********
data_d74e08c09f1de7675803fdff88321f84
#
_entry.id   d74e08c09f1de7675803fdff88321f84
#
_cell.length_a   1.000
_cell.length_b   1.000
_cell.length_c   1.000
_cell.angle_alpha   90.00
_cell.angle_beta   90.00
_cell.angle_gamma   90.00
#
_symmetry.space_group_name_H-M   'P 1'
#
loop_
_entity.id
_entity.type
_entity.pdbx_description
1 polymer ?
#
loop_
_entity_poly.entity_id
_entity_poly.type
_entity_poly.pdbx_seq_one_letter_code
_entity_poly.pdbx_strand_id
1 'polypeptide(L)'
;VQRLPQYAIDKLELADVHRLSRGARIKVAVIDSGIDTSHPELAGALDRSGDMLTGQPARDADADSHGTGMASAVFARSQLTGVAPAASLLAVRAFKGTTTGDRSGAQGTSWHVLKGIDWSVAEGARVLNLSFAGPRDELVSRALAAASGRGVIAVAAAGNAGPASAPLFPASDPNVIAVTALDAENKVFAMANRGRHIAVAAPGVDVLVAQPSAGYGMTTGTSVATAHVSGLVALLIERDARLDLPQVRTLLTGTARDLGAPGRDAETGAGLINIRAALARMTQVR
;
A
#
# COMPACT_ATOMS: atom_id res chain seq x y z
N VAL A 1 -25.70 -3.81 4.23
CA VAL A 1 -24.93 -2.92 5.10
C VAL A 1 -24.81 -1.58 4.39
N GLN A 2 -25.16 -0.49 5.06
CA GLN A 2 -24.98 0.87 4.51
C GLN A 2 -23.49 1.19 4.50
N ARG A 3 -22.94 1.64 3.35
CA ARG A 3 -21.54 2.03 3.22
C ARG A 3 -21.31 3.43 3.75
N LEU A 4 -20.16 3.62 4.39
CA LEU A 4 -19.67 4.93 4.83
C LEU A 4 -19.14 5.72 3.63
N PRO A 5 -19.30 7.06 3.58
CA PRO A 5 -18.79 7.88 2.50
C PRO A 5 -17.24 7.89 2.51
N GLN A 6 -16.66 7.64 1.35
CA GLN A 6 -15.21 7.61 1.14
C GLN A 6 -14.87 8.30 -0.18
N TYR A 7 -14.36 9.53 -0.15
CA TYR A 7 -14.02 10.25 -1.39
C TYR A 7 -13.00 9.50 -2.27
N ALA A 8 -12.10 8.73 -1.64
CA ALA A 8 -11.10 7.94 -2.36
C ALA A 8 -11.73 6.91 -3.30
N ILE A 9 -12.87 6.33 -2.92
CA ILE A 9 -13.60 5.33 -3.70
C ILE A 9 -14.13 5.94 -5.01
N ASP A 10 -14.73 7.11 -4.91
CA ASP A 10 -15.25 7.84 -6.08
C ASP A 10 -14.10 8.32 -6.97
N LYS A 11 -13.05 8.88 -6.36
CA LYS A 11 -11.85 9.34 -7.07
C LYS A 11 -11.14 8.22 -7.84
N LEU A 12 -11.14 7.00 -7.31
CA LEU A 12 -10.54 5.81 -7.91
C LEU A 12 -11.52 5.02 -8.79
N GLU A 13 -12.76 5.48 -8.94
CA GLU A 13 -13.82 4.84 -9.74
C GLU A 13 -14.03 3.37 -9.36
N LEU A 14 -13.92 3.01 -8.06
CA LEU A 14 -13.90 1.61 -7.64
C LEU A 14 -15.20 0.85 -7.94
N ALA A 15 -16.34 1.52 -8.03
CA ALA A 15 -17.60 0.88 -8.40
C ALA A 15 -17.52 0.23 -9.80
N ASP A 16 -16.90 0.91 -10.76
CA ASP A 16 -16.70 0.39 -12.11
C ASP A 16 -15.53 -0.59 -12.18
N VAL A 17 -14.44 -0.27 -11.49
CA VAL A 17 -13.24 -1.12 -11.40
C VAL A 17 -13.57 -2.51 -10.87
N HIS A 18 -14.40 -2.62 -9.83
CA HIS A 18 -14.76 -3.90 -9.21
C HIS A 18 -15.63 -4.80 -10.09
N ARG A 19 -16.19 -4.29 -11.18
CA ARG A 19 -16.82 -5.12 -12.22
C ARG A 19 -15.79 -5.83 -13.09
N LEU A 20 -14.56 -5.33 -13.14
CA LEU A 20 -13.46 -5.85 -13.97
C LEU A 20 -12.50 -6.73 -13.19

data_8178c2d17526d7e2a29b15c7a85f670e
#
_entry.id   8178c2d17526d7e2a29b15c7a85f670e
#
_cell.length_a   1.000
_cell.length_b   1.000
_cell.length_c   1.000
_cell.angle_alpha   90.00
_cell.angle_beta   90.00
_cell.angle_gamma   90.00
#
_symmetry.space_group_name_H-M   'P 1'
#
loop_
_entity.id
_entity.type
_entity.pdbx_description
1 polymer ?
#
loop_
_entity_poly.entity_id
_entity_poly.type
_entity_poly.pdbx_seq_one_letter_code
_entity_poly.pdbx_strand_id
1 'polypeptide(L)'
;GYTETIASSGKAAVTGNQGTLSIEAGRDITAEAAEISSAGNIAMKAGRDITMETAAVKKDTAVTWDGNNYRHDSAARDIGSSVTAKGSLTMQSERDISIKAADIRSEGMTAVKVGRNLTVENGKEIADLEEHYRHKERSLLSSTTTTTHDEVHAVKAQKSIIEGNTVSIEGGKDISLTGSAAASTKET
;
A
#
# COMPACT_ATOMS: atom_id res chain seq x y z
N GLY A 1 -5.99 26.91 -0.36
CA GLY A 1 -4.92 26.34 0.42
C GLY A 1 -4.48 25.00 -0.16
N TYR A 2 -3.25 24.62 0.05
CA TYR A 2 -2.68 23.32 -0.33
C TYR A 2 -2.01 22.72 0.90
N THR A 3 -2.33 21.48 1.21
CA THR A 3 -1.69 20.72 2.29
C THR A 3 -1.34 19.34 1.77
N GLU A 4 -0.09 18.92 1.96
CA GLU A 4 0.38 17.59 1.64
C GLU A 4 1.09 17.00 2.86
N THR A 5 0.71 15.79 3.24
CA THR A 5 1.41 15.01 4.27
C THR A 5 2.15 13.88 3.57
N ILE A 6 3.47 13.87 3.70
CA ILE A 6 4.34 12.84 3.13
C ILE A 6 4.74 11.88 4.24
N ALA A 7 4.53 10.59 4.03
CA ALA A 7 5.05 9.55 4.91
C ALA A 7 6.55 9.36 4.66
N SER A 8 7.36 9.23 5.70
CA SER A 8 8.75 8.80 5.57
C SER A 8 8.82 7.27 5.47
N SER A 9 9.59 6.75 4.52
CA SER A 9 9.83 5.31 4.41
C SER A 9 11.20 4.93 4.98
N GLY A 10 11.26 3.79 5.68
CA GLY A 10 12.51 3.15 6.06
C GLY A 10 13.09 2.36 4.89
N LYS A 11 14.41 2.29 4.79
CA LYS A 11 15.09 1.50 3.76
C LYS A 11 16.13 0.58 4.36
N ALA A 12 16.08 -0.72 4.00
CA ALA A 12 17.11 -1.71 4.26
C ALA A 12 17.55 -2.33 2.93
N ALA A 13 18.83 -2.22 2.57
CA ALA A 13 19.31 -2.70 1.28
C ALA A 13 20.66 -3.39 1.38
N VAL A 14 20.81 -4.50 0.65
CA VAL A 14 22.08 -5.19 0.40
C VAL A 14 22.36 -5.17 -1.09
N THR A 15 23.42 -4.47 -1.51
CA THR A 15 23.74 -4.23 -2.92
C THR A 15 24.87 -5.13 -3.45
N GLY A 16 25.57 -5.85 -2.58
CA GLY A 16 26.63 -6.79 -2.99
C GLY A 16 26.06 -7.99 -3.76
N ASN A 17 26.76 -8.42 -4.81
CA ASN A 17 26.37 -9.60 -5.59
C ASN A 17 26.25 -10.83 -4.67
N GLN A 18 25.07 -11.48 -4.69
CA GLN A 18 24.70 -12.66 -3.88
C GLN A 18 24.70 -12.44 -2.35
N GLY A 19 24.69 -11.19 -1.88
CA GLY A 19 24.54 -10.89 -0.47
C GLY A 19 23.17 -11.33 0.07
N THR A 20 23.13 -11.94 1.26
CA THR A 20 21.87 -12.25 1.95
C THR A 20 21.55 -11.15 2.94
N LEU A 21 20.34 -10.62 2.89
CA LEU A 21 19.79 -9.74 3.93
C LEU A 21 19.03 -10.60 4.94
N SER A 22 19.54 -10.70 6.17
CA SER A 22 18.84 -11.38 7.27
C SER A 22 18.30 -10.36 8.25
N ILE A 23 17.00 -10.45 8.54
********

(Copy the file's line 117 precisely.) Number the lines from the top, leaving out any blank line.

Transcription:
;